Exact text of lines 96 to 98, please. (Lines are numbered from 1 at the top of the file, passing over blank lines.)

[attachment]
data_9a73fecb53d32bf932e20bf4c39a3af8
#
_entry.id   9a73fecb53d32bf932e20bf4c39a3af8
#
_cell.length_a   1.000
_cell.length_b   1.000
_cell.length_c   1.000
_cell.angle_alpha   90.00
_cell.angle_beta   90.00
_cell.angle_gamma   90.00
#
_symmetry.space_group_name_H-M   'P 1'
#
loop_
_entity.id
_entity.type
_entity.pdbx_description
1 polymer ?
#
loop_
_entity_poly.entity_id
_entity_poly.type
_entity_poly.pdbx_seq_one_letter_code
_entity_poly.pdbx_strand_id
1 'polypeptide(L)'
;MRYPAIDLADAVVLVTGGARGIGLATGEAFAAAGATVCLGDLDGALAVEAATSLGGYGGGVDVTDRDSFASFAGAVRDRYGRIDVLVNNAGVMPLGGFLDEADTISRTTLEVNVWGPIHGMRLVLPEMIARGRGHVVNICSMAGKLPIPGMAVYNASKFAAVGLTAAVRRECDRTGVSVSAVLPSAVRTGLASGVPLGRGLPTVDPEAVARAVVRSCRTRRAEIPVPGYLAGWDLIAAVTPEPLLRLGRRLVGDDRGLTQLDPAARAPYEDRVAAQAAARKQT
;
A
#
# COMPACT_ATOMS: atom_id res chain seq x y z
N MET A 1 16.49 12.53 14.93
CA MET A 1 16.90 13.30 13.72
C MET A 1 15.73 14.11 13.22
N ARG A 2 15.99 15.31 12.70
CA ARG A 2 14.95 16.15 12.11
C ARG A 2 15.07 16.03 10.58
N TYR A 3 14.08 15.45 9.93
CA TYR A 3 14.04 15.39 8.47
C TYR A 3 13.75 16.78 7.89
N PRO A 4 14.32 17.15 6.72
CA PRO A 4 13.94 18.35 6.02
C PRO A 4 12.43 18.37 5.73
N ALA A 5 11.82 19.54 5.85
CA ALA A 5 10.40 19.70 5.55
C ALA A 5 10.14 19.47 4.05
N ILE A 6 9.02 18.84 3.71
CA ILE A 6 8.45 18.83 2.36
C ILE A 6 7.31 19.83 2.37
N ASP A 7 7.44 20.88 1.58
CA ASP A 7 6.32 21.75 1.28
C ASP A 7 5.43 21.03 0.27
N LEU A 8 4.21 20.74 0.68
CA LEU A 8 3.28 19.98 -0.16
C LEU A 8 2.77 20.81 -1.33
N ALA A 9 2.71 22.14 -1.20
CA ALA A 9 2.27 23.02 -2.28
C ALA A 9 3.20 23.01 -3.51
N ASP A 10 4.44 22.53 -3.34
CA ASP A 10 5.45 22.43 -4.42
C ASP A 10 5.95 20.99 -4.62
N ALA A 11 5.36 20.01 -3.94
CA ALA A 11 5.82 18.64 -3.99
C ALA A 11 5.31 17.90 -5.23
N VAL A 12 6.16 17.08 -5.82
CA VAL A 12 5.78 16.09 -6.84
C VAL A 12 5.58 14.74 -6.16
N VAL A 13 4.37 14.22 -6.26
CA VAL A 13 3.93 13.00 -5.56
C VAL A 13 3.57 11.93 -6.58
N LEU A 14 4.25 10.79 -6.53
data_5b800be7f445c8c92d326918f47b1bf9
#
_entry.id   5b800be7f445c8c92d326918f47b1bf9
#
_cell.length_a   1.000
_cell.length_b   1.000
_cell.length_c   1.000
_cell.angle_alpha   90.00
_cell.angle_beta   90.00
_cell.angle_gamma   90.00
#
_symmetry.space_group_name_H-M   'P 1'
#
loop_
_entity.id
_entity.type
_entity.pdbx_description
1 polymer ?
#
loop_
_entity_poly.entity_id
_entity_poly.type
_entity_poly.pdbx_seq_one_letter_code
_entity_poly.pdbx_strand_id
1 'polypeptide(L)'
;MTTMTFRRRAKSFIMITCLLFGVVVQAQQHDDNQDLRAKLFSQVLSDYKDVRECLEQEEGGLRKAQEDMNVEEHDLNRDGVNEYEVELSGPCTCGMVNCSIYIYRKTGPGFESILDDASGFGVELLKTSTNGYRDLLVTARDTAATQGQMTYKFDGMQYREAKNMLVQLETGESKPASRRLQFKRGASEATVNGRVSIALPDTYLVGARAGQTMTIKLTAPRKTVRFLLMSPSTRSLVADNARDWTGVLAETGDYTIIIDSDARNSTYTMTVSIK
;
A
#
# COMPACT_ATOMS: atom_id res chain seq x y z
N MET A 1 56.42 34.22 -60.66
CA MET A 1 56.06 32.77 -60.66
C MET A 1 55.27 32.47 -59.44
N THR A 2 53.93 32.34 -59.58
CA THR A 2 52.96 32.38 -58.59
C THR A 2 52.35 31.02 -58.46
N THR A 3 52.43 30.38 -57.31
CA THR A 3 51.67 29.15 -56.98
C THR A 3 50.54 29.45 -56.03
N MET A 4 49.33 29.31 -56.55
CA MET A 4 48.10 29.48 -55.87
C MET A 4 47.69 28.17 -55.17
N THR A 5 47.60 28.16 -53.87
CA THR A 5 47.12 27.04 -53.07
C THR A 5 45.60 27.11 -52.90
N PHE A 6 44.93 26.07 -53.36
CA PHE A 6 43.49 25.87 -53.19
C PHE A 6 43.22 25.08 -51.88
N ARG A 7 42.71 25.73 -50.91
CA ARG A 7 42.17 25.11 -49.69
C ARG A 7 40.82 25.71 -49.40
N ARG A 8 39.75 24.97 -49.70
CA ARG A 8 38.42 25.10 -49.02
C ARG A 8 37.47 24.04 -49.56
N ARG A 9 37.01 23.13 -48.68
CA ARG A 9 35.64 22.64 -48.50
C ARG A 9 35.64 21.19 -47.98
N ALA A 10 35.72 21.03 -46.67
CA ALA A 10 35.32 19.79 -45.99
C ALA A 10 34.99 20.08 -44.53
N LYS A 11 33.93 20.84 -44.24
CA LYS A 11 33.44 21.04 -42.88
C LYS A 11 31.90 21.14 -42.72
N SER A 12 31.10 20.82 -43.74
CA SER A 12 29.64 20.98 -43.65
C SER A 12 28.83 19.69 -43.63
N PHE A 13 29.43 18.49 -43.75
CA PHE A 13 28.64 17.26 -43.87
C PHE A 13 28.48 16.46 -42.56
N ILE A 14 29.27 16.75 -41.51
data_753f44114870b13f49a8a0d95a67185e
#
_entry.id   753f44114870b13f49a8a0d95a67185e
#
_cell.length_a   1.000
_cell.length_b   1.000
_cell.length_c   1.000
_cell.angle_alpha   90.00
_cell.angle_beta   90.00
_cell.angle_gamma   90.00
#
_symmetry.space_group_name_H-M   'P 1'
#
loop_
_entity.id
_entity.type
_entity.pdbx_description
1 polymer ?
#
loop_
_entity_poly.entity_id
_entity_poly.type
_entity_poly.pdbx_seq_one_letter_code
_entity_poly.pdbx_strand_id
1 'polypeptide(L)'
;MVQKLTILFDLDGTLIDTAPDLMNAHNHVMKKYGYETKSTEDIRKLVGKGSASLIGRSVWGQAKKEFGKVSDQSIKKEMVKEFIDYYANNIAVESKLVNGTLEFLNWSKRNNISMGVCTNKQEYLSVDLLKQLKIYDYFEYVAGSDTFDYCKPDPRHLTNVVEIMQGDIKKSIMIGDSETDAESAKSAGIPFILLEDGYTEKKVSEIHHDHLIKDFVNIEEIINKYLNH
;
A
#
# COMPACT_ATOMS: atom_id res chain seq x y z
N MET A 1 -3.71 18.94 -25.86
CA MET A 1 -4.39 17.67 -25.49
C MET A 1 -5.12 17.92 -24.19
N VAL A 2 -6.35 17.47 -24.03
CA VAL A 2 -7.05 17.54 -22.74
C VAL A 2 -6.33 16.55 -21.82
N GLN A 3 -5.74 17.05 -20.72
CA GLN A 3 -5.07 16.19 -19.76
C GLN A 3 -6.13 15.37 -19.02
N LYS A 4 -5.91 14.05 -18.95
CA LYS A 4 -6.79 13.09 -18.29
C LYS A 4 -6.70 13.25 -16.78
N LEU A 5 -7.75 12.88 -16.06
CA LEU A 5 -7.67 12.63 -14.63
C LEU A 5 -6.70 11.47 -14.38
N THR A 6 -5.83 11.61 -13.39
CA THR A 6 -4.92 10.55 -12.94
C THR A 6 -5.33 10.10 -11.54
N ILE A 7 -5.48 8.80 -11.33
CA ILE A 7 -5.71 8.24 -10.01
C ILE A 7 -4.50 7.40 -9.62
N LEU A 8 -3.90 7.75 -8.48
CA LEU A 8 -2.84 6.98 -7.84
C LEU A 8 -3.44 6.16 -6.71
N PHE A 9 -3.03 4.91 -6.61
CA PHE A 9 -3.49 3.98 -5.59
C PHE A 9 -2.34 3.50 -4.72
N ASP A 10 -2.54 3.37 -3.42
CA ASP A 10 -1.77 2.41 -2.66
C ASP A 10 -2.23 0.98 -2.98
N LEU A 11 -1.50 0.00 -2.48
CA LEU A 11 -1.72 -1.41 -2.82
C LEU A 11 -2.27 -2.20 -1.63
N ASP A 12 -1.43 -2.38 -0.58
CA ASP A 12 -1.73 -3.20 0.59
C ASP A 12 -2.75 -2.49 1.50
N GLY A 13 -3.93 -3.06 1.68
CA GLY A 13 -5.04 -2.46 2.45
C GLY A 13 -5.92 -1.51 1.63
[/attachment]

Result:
;MTTMTFRRRAKSFIMITCLLFGVVVQAQQHDDNQDLRAKLFSQVLSDYKDVRECLEQEEGGLRKAQEDMNVEEHDLNRDGVNEYEVELSGPCTCGMVNCSIYIYRKTGPGFESILDDASGFGVELLKTSTNGYRDLLVTARDTAATQGQMTYKFDGMQYREAKNMLVQLETGESKPASRRLQFKRGASEATVNGRVSIALPDTYLVGARAGQTMTIKLTAPRKTVRFLLMSPSTRSLVADNARDWTGVLAETGDYTIIIDSDARNSTYTMTVSIK
;
A